The Trump administration rode into the White House on the platform of regulatory reform. To their credit they have made some great strides in reducing and eliminating burdensome regulations that were impacting agriculture. The USDA and the EPA have addressed many of these issues, but the Food and Drug administration has been reticent in addressing issues of food safety, production, and research.
According to the National Pork Producers Council, for more than two years, by claiming regulatory jurisdiction over gene-edited livestock, the U.S. Food and Drug Administration (FDA) has stalled the development of an emerging technology with tremendous promise for livestock agriculture, including improved animal care, production efficiency, and environmental impact. The scientists who invented one of the most promising forms of this technology – the “CRISPR/Cas9 genetic scissors” – have now been awarded the Nobel Prize.
USDA has regulatory authority on livestock agriculture; but, on the issue of genetic editing in animals, the FDA has claimed the high ground and refuses to let go.
“The FDA’s proposed regulatory framework is unjustifiably cumbersome, slow and prohibitively expensive,” said to Howard “A.V.” Roth, president of the NPPC and a hog farmer from Wauzeka, Wisconsin.
Under FDA regulations, any gene-edited animal is a living drug. Thus, every farm is a drug-manufacturing facility. The approval process for any new technology is delayed for 10 years.
As a result, countries including China, Canada, Brazil, and Argentina are moving quickly with this technology to gain competitive advantage in the market. Meanwhile, the future of gene editing is uncertain in the United States due to a regulatory battle between USDA and FDA.
Let me pause here and clarify that gene editing in animals is not the plot of the next science fiction horror movie, “Two Headed Killer Pigs Attack Manhattan.” While this is how the anti-science fear-mongers will play it, gene editing is simply natural, animal breeding techniques, speeded up.
Gene-editing, technology allows for precise, small changes to specific genes that can help farmers breed healthier, more disease resistant livestock. This technology has the potential to reduce the need for antibiotics and other drugs in our food supply because it can provide a natural immunity to disease.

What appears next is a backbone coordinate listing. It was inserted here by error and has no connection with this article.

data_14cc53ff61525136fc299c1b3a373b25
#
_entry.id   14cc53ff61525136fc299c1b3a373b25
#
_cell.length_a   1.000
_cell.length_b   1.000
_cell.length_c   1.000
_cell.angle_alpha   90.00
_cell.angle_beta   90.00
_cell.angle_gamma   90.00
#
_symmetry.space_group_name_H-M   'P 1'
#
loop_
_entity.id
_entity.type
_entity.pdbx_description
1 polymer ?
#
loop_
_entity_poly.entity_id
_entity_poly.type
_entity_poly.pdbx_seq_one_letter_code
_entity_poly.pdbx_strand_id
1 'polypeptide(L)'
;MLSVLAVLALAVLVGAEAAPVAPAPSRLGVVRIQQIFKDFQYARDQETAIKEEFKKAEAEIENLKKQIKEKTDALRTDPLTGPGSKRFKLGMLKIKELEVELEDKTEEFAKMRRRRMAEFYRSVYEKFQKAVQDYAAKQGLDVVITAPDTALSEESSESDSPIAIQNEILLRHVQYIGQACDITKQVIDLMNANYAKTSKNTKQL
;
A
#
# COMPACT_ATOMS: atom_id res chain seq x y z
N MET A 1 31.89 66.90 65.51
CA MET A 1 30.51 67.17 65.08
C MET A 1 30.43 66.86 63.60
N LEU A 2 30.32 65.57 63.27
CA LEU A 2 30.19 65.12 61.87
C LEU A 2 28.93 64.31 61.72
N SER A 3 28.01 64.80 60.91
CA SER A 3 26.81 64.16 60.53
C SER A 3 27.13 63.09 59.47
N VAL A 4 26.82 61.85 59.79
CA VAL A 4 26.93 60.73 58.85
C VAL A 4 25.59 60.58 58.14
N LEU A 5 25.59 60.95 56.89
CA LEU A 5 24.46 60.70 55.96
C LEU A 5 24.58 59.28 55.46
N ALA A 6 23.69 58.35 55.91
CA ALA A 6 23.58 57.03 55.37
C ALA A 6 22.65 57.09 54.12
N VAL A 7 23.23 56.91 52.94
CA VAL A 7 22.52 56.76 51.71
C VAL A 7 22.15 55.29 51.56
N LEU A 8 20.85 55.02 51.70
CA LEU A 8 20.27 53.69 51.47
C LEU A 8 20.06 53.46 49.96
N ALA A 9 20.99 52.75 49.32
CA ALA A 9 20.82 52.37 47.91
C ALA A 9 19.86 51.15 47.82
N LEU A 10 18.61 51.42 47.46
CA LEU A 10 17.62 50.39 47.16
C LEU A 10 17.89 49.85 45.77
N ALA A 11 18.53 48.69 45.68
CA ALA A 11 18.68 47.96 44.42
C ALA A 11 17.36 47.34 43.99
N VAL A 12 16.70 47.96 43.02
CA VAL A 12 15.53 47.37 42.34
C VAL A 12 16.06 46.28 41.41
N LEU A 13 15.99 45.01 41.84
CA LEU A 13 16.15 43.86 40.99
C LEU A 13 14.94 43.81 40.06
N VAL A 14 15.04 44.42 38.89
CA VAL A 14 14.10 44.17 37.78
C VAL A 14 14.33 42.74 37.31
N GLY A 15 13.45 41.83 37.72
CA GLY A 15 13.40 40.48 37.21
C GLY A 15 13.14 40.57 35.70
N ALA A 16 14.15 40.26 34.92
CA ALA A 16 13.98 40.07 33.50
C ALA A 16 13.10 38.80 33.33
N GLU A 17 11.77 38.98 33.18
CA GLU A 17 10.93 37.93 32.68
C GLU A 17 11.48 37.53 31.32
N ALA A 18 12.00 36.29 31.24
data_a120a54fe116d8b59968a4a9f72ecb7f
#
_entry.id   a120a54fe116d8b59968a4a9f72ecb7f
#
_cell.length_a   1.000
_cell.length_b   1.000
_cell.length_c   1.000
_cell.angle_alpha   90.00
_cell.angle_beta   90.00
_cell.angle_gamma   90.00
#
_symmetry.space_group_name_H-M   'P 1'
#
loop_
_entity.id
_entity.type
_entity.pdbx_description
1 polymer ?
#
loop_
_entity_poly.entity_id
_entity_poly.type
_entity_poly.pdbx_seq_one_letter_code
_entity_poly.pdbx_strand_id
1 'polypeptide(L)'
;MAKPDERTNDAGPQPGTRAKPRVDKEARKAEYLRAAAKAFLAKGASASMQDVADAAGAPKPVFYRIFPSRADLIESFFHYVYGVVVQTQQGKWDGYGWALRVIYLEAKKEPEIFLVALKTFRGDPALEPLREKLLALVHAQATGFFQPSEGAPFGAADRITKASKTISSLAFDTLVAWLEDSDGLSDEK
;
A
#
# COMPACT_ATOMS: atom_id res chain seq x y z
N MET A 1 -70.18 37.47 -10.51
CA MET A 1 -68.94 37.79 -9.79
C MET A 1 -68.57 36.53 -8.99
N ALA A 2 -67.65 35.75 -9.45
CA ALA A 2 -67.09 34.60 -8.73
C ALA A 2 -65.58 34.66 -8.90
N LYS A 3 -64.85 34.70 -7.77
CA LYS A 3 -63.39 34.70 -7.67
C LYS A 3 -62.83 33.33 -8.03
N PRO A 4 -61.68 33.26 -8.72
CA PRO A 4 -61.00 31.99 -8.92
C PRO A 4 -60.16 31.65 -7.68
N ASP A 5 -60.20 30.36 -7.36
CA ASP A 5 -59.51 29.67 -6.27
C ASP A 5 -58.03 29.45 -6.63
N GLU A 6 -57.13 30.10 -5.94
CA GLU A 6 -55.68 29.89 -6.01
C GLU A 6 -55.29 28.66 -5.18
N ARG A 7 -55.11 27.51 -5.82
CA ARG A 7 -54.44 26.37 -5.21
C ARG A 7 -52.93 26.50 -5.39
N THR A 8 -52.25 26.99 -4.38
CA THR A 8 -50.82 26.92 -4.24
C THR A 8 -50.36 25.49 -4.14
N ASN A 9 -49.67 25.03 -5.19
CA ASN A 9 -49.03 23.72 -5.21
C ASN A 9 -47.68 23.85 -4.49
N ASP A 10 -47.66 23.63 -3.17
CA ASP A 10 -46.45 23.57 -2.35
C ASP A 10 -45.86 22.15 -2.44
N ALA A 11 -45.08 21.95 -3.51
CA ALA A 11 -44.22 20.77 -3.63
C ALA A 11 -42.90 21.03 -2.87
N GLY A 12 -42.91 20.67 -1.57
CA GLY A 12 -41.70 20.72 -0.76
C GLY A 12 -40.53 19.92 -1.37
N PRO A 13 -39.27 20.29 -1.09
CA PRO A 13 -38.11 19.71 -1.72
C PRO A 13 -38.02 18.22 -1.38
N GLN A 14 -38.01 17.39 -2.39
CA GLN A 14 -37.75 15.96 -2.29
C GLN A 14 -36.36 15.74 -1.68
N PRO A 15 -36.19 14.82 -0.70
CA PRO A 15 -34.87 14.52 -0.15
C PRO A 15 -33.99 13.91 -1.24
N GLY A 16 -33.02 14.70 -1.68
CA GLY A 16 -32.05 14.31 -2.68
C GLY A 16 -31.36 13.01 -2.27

Unlike the biotechnology that has changed agriculture over the past 20 years and that continues to fight for scientific credibility, gene editing has been acclaimed by the most prestigious and respected scientific organization in the world: the Nobel Prize for Chemistry.
“Emmanuelle Charpentier and Jennifer A. Doudna have discovered one of gene technology’s sharpest tools: the CRISPR/Cas9 genetic scissors. Using these, researchers can change the DNA of animals, plants and microorganisms with extremely high precision. This technology has had a revolutionary impact on the life sciences, is contributing to new cancer therapies and may make the dream of curing inherited diseases come true.”
While the rest of the world minus the EU adapts this new technology, the U.S. remains mired in the backwater of regulations.
“The FDA’s regulatory land grab has caused American agriculture to fall behind in the global race to develop this technology as countries, such as China, continue to advance its development. The FDA’s proposed regulatory framework is unjustifiably cumbersome, slow and prohibitively expensive. Today’s Nobel Prize award serves notice: If we don’t move oversight of gene edited livestock to the USDA, we will have ceded this promising technology to global competitors at the expense of American jobs and our nation’s global agricultural leadership position,” said Roth.
How can we expect the agency that struggles to come up with a definition of milk or meat, to property oversee and regulate technology so vital to livestock production and food safety?